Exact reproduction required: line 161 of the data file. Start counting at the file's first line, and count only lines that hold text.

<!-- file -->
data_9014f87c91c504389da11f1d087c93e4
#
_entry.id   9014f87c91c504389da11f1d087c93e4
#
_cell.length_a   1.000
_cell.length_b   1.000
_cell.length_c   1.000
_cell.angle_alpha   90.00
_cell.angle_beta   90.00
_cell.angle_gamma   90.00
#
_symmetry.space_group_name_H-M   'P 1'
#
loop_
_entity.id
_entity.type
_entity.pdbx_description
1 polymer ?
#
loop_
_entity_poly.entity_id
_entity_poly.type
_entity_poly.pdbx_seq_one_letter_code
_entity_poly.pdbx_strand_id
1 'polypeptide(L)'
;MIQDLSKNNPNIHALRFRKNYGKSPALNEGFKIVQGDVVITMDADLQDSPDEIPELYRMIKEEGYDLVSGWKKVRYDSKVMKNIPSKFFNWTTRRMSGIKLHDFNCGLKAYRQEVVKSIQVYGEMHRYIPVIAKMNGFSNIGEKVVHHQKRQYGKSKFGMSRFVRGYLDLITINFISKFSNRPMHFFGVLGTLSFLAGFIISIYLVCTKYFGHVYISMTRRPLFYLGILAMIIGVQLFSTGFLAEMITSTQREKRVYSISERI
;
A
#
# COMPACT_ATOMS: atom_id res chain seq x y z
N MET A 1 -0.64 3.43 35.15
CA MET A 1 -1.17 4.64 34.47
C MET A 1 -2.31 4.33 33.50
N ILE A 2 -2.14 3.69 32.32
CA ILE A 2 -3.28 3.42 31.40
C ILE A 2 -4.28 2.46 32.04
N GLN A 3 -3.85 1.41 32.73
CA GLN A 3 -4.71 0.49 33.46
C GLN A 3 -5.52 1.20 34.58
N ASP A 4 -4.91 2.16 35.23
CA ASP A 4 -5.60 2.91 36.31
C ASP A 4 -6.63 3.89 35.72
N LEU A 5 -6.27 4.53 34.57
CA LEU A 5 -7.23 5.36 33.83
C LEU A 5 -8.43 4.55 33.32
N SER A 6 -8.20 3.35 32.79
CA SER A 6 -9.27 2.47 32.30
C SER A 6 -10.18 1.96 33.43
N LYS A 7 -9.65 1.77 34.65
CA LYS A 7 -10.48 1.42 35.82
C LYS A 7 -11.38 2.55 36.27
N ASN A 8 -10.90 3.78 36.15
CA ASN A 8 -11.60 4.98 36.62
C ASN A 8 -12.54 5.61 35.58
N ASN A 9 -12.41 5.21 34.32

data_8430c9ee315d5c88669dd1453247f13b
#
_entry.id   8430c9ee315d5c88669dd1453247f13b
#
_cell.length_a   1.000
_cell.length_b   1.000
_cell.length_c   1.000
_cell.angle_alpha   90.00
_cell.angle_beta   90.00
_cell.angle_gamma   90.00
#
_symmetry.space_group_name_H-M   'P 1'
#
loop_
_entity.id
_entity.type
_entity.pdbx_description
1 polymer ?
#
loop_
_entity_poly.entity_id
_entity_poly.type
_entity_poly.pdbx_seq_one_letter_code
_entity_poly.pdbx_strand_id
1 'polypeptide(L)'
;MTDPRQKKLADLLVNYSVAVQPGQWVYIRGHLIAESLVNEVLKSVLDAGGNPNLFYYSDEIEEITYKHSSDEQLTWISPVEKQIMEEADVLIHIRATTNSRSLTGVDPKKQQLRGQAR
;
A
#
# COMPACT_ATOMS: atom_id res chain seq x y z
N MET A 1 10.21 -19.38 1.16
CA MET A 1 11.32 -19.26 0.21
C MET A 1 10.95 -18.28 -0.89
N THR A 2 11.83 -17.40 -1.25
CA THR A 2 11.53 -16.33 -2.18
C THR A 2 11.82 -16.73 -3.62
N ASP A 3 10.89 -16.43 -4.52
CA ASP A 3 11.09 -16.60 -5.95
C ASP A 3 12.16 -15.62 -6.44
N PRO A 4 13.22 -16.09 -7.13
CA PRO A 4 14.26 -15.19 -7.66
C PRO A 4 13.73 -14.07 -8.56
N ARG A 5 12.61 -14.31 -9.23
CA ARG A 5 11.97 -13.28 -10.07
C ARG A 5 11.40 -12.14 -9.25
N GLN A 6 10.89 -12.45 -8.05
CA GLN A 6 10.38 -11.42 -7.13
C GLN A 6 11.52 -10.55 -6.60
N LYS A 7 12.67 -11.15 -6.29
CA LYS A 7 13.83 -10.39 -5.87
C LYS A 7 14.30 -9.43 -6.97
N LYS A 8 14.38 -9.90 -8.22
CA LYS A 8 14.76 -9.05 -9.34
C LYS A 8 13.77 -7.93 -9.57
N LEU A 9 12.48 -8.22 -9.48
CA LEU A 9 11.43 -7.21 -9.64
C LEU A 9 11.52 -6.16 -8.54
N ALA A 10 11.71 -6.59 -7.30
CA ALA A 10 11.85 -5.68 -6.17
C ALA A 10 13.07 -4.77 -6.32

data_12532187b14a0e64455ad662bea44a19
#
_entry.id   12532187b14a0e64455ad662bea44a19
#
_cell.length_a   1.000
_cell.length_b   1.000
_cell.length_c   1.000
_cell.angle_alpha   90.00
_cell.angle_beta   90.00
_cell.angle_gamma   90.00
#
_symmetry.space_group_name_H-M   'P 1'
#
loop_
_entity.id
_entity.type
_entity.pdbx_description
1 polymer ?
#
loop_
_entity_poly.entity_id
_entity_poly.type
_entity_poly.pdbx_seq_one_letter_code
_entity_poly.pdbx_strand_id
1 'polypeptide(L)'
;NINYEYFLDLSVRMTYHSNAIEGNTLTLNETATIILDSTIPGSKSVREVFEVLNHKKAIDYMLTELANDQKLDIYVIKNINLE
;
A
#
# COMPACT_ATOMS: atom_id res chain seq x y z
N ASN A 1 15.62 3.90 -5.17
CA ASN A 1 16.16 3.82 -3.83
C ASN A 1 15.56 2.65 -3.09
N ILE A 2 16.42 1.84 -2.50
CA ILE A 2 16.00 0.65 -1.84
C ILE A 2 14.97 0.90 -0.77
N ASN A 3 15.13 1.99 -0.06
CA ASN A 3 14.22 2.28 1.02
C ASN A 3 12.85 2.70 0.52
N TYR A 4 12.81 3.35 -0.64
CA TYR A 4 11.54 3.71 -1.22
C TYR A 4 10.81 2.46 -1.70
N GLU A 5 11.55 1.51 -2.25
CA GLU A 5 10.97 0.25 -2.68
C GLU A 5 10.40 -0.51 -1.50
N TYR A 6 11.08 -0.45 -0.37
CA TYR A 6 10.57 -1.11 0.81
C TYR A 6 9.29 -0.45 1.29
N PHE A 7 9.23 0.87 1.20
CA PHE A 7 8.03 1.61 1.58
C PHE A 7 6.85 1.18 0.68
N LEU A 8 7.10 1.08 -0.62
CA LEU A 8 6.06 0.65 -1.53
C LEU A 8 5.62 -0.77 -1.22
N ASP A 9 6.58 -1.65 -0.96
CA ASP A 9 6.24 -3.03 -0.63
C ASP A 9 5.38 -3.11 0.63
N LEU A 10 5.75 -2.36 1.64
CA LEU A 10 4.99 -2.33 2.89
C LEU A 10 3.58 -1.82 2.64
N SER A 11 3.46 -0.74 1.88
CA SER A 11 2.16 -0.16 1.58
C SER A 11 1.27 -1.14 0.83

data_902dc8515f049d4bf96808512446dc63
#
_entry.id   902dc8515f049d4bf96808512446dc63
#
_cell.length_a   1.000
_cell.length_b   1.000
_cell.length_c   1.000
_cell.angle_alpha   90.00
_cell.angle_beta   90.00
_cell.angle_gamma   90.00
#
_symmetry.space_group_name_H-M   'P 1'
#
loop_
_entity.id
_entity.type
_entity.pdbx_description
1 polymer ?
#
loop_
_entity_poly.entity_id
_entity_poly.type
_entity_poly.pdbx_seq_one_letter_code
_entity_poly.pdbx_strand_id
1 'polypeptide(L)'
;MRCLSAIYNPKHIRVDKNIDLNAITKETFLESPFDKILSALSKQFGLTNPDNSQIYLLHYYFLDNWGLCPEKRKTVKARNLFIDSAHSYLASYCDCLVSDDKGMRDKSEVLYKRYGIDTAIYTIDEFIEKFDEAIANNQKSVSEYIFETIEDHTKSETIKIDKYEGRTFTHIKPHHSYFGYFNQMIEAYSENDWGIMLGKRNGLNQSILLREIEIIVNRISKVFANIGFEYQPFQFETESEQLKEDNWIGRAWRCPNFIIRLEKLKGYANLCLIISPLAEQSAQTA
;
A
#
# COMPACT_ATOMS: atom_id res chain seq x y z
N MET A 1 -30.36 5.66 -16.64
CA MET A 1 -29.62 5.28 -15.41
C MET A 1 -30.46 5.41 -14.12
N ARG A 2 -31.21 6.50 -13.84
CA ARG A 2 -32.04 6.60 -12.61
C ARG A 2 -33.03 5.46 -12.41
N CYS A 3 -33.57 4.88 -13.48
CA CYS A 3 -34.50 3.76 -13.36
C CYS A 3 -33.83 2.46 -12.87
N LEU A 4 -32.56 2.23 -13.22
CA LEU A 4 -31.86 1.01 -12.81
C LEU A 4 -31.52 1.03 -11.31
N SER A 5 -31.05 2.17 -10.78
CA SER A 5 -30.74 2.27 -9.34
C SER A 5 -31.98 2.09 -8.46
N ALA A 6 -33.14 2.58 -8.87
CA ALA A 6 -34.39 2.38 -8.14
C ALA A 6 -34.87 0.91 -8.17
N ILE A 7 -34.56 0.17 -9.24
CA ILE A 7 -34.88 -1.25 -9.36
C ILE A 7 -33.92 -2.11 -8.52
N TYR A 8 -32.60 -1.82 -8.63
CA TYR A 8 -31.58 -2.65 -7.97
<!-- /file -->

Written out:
N TYR A 6 11.08 -0.45 -0.37